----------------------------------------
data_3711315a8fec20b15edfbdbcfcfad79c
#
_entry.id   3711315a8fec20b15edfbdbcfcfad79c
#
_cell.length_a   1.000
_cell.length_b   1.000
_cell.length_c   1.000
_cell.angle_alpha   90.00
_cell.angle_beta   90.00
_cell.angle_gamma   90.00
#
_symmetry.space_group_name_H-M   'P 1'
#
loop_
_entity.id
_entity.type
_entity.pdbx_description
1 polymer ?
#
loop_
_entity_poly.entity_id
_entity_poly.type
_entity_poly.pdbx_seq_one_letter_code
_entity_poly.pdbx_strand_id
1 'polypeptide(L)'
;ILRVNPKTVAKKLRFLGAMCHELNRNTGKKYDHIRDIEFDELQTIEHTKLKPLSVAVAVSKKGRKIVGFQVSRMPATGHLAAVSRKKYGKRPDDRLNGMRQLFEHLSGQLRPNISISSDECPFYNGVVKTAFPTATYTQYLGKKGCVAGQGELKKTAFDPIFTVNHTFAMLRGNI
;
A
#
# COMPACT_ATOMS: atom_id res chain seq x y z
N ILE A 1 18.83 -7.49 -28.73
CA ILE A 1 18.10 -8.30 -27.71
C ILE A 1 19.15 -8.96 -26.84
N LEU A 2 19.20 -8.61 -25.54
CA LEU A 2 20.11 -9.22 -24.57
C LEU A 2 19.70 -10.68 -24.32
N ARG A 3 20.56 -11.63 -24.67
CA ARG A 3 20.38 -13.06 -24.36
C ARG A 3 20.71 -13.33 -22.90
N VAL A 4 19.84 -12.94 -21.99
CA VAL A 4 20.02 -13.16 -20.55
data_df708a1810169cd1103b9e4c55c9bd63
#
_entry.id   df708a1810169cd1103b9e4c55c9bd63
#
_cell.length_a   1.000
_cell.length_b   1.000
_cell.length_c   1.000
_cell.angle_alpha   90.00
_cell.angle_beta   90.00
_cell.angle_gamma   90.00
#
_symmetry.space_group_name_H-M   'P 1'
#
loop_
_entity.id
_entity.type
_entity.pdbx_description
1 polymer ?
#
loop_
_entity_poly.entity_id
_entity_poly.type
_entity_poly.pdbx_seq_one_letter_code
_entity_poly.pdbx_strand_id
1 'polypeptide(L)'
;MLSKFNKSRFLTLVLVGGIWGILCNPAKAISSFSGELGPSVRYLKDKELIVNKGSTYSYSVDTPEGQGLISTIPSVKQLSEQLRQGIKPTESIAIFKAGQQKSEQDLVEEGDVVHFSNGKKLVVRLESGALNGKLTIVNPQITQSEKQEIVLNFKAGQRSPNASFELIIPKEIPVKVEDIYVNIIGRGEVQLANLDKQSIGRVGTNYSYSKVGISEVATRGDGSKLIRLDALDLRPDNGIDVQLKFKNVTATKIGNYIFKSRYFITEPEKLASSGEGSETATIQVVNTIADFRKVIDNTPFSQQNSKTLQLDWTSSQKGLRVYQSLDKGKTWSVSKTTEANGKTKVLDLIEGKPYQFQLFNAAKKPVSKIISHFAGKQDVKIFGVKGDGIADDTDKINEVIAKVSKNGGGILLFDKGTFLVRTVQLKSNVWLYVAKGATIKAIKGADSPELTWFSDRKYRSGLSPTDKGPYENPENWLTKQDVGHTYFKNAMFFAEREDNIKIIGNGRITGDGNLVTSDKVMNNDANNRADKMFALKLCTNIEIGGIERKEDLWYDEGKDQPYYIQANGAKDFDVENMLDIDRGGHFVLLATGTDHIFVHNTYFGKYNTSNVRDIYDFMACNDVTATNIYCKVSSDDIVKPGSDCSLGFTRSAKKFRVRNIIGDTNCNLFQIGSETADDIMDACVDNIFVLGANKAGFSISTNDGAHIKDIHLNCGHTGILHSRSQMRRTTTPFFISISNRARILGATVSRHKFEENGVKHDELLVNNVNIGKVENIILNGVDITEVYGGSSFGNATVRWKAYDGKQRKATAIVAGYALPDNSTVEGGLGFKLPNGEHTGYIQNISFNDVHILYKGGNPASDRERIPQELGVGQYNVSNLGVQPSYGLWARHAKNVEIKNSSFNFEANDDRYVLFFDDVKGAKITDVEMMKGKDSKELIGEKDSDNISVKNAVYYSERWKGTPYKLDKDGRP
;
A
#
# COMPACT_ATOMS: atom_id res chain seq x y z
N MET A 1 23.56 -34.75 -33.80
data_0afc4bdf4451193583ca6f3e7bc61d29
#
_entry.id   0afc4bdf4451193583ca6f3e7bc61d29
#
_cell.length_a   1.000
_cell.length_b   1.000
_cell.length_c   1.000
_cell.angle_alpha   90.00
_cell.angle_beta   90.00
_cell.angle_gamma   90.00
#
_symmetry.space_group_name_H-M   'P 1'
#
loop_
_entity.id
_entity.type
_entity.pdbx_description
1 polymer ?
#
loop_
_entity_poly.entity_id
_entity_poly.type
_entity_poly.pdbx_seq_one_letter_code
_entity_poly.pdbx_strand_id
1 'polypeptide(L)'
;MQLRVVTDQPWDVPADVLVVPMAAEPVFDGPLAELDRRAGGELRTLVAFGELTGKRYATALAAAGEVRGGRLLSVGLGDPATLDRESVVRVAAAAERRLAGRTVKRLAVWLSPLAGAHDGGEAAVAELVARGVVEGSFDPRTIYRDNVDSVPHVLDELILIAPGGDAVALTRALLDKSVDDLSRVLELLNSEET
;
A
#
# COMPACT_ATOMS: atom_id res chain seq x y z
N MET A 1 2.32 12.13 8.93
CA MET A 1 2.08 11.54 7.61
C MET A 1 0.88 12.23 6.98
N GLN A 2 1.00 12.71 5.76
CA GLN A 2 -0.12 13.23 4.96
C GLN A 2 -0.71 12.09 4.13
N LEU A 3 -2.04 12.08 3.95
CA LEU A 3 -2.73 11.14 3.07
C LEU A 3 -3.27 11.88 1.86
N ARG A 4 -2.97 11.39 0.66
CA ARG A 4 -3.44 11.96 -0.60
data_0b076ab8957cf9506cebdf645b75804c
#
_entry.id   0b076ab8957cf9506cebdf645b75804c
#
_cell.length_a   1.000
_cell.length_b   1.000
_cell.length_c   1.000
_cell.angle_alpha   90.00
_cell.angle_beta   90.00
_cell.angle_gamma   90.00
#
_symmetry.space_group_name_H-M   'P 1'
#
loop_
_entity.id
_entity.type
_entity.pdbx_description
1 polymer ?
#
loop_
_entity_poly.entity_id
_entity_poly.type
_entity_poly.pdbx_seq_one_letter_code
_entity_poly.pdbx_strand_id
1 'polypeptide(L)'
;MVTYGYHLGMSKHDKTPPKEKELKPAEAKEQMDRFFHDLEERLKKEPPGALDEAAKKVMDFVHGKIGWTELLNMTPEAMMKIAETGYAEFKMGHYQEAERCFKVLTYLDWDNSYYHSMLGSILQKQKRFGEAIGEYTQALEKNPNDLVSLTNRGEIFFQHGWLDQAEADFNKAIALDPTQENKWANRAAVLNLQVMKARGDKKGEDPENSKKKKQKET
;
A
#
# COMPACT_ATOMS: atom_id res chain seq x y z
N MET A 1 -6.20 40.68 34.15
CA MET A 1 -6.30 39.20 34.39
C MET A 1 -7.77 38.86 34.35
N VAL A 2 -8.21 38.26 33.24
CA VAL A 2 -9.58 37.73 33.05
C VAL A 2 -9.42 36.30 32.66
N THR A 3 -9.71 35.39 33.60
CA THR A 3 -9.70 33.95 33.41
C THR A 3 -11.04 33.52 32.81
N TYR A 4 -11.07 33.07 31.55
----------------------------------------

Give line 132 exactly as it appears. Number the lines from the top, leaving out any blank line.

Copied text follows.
#